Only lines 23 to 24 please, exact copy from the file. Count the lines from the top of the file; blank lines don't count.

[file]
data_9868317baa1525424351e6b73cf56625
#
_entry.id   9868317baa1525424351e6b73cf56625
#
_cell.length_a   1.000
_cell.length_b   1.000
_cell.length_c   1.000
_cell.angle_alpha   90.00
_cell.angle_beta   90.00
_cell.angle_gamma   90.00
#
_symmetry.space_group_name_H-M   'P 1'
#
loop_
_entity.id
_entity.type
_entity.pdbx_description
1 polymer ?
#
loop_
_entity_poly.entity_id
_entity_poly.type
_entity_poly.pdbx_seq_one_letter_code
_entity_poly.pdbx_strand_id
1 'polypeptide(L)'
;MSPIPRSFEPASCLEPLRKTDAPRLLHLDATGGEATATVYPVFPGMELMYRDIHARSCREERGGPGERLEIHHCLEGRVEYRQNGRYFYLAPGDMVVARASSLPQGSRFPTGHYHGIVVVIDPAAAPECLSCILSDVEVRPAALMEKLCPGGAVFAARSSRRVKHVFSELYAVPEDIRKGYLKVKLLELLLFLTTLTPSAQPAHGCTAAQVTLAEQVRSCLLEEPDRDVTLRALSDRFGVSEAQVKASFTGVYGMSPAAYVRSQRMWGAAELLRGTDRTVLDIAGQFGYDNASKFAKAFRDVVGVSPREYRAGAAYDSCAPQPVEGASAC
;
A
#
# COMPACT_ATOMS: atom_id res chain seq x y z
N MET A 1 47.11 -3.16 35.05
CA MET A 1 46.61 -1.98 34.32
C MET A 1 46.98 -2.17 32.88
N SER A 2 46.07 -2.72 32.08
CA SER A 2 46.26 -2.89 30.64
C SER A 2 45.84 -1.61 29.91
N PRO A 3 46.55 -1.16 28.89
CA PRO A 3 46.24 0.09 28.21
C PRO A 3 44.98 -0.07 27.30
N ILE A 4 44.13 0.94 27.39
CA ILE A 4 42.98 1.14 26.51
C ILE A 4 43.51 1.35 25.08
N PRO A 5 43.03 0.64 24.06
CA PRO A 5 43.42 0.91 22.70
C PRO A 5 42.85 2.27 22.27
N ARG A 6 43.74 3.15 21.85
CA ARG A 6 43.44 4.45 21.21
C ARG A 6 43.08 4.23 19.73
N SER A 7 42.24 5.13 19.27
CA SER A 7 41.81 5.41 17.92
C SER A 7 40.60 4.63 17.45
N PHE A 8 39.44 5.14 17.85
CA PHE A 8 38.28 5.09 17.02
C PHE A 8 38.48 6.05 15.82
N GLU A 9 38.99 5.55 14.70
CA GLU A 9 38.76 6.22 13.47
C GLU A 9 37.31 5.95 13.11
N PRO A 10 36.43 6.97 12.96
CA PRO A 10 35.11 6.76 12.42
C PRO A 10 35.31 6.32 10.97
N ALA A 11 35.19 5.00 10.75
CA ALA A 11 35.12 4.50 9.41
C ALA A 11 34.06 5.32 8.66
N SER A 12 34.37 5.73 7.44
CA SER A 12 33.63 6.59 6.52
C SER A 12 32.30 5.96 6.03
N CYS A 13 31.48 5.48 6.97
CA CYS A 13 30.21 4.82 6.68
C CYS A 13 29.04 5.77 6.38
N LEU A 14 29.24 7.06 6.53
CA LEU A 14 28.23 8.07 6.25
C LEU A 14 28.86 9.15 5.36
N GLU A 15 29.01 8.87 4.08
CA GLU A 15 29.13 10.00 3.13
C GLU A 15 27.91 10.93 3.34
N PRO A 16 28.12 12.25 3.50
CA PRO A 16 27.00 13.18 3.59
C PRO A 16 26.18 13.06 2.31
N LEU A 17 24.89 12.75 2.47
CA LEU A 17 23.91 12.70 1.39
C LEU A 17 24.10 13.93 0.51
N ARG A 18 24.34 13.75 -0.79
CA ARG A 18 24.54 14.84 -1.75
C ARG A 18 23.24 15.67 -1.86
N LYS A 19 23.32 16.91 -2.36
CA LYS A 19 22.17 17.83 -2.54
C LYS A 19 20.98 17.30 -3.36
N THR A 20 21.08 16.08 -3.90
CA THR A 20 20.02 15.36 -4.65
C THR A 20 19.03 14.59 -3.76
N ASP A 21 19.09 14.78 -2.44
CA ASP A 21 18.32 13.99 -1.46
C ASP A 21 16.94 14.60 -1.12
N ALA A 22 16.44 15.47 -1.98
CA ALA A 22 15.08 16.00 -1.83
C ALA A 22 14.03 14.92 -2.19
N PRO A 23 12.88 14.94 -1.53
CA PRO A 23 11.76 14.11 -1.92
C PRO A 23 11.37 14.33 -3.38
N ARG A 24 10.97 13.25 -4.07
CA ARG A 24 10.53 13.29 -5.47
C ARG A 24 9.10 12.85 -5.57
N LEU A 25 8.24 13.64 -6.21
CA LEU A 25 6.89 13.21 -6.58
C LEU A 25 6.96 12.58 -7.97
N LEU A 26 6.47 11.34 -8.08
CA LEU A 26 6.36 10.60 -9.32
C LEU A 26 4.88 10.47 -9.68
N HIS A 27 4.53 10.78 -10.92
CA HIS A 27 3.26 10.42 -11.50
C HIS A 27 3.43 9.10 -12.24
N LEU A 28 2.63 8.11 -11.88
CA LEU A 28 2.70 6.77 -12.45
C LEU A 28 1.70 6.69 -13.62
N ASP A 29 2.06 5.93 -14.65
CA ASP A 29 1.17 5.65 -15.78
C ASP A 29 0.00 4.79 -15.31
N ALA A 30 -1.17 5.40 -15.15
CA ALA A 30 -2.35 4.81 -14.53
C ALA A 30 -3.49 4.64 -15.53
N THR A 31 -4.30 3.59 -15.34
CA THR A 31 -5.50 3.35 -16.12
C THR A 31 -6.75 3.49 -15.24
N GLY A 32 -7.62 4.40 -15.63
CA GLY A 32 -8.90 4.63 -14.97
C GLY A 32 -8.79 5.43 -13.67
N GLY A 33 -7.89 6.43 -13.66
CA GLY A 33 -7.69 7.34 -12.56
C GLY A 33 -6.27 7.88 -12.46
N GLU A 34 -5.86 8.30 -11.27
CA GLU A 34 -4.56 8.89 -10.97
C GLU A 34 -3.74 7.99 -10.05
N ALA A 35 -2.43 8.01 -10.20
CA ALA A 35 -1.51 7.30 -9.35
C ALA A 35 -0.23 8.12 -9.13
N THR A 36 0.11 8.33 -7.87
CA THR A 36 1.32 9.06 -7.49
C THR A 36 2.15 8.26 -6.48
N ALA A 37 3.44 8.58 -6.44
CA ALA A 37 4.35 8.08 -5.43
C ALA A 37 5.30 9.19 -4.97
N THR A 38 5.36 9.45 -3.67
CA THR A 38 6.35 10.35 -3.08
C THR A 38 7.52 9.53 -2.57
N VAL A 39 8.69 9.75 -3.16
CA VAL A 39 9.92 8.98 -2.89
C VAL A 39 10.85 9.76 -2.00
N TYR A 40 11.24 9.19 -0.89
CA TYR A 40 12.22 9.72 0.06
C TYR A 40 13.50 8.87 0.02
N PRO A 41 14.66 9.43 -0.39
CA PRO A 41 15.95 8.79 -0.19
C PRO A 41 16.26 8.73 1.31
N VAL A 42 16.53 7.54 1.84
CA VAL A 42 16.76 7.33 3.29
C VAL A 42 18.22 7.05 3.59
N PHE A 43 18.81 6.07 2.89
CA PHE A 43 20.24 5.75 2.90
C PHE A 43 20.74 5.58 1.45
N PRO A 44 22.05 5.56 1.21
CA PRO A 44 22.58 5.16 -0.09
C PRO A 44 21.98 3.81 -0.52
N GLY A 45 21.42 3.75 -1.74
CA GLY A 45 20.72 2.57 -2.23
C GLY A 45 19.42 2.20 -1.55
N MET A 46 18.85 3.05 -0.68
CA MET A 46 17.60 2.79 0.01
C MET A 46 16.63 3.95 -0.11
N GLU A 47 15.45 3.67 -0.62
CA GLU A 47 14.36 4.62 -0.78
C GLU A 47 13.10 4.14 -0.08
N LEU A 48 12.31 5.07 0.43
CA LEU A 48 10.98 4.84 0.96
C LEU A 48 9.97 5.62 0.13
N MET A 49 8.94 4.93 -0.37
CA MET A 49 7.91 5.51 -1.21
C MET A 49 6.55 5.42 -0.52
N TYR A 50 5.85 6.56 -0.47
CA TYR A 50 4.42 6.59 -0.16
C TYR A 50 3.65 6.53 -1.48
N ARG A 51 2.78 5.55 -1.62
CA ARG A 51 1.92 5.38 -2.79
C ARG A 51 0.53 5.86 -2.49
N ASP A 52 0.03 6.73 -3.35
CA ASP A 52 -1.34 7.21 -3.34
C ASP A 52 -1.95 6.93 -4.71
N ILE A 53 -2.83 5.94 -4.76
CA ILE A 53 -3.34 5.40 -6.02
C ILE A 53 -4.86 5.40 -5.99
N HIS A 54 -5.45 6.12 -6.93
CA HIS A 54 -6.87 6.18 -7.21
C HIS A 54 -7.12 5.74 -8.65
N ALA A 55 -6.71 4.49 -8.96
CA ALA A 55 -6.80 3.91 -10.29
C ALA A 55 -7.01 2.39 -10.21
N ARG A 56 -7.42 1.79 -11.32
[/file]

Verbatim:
_entity_poly.pdbx_seq_one_letter_code
_entity_poly.pdbx_strand_id